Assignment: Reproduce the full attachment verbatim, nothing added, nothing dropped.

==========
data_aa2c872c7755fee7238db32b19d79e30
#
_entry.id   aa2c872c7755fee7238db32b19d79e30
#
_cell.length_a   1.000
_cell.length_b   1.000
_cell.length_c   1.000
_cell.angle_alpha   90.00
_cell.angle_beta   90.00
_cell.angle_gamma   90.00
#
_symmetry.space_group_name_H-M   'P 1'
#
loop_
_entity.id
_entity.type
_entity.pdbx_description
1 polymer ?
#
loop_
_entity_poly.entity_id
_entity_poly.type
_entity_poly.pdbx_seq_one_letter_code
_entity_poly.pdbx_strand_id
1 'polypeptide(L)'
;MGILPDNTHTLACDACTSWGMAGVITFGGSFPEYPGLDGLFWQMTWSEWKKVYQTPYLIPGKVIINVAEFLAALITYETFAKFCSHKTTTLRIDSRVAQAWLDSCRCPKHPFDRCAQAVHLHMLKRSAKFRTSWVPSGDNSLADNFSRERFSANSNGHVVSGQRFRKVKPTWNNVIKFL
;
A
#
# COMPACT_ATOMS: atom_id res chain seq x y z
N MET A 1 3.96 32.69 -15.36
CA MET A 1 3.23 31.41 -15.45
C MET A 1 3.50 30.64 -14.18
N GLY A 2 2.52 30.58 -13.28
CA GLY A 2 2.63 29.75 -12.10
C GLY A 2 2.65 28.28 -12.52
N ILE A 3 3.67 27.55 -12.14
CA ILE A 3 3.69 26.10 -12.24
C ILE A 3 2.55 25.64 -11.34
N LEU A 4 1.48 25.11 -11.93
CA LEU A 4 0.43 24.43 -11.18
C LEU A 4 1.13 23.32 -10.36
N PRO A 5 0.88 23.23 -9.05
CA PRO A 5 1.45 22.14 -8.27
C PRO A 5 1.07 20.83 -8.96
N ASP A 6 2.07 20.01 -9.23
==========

data_aa2c872c7755fee7238db32b19d79e30
#
_entry.id   aa2c872c7755fee7238db32b19d79e30
#
_cell.length_a   1.000
_cell.length_b   1.000
_cell.length_c   1.000
_cell.angle_alpha   90.00
_cell.angle_beta   90.00
_cell.angle_gamma   90.00
#
_symmetry.space_group_name_H-M   'P 1'
#
loop_
_entity.id
_entity.type
_entity.pdbx_description
1 polymer ?
#
loop_
_entity_poly.entity_id
_entity_poly.type
_entity_poly.pdbx_seq_one_letter_code
_entity_poly.pdbx_strand_id
1 'polypeptide(L)'
;MGILPDNTHTLACDACTSWGMAGVITFGGSFPEYPGLDGLFWQMTWSEWKKVYQTPYLIPGKVIINVAEFLAALITYETFAKFCSHKTTTLRIDSRVAQAWLDSCRCPKHPFDRCAQAVHLHMLKRSAKFRTSWVPSGDNSLADNFSRERFSANSNGHVVSGQRFRKVKPTWNNVIKFL
;
A
#
# COMPACT_ATOMS: atom_id res chain seq x y z
N MET A 1 3.96 32.69 -15.36
CA MET A 1 3.23 31.41 -15.45
C MET A 1 3.50 30.64 -14.18
N GLY A 2 2.52 30.58 -13.28
CA GLY A 2 2.63 29.75 -12.10
C GLY A 2 2.65 28.28 -12.52
N ILE A 3 3.67 27.55 -12.14
CA ILE A 3 3.69 26.10 -12.24
C ILE A 3 2.55 25.64 -11.34
N LEU A 4 1.48 25.11 -11.93
CA LEU A 4 0.43 24.43 -11.18
C LEU A 4 1.13 23.32 -10.36
N PRO A 5 0.88 23.23 -9.05
CA PRO A 5 1.45 22.14 -8.27
C PRO A 5 1.07 20.83 -8.96
N ASP A 6 2.07 20.01 -9.23